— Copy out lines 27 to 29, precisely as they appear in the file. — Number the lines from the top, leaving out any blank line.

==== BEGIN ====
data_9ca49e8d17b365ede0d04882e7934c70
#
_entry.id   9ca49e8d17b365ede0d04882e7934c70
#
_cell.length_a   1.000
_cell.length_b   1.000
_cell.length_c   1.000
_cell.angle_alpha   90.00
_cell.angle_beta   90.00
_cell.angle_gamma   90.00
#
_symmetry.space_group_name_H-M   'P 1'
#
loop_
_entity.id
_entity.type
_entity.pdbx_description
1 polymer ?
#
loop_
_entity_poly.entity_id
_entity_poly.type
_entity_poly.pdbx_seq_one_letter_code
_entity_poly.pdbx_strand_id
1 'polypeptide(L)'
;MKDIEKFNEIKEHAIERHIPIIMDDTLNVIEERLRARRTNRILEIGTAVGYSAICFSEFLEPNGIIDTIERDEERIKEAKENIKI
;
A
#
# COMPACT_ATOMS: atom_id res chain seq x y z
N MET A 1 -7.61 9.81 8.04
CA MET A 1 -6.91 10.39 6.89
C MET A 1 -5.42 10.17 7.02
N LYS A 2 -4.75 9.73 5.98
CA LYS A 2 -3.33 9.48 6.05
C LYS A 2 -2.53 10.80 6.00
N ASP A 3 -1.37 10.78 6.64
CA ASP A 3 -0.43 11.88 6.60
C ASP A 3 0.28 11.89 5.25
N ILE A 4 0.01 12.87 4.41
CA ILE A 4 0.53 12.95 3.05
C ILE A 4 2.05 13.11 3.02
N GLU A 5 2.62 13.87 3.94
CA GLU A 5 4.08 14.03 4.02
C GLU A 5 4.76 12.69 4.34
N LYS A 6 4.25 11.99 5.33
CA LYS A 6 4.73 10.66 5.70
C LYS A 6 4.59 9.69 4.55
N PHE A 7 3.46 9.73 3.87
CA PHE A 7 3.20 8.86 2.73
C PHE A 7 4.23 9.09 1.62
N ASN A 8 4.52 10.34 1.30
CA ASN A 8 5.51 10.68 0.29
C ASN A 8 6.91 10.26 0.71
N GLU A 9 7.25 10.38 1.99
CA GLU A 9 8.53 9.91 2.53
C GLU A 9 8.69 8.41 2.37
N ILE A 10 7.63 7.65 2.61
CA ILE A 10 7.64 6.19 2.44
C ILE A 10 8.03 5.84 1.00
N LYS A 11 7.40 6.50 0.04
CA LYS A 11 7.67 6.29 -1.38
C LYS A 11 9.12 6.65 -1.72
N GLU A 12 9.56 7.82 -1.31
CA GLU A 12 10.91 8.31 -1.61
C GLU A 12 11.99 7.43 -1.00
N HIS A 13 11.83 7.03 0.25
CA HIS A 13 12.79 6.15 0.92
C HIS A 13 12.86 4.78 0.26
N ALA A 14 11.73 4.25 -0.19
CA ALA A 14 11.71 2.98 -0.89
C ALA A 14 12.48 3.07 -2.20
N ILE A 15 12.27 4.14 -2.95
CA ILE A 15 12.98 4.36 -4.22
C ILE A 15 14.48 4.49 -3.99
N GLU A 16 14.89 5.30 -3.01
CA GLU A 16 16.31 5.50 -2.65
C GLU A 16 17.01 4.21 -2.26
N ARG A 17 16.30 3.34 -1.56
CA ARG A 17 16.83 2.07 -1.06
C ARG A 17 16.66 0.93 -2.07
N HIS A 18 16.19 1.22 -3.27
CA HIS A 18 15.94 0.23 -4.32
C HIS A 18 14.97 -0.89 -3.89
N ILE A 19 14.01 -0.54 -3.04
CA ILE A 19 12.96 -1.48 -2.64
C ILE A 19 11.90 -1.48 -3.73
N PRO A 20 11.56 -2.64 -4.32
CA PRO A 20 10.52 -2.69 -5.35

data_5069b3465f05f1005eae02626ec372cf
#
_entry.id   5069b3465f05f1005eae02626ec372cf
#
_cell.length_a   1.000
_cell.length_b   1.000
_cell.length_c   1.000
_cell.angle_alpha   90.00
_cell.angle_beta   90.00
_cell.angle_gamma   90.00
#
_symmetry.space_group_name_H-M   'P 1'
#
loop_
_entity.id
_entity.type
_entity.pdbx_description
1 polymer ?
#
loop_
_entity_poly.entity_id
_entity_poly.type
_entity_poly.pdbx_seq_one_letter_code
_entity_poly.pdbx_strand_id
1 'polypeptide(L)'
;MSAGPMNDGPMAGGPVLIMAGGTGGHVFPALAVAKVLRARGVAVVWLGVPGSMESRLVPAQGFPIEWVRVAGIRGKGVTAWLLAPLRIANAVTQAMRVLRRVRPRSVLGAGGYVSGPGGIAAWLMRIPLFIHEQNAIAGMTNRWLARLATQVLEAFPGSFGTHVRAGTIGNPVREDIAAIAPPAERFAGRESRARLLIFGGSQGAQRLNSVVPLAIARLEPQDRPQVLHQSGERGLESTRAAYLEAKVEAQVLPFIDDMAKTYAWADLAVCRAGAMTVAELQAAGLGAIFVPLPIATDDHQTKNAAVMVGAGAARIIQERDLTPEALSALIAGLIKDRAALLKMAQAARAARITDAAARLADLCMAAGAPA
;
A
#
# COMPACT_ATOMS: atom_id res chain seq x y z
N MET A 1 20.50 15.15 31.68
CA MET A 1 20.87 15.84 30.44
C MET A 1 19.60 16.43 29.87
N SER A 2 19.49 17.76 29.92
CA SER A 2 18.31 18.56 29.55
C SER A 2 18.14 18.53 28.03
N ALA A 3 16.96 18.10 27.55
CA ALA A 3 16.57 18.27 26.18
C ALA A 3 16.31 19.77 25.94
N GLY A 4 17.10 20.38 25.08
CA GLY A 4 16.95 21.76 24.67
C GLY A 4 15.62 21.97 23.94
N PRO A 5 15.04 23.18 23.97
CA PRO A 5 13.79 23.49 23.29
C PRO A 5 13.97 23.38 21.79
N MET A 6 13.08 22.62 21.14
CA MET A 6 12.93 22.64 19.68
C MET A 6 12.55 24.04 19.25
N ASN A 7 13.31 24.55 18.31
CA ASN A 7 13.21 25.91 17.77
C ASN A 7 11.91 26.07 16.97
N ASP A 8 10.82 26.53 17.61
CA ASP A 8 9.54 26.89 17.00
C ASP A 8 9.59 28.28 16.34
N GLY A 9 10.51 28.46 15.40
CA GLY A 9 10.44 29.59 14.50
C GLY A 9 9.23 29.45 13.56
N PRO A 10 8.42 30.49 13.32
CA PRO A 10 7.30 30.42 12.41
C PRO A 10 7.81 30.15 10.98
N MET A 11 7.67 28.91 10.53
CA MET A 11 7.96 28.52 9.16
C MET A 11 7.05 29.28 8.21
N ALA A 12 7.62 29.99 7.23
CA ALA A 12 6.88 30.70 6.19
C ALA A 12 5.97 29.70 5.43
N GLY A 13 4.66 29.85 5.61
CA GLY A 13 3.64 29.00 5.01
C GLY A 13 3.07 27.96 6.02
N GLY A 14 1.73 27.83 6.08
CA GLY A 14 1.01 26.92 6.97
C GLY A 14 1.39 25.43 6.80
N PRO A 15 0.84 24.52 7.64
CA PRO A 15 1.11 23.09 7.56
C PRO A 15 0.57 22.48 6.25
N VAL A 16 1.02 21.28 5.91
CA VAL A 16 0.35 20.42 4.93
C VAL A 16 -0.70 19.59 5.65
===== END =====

;
A
#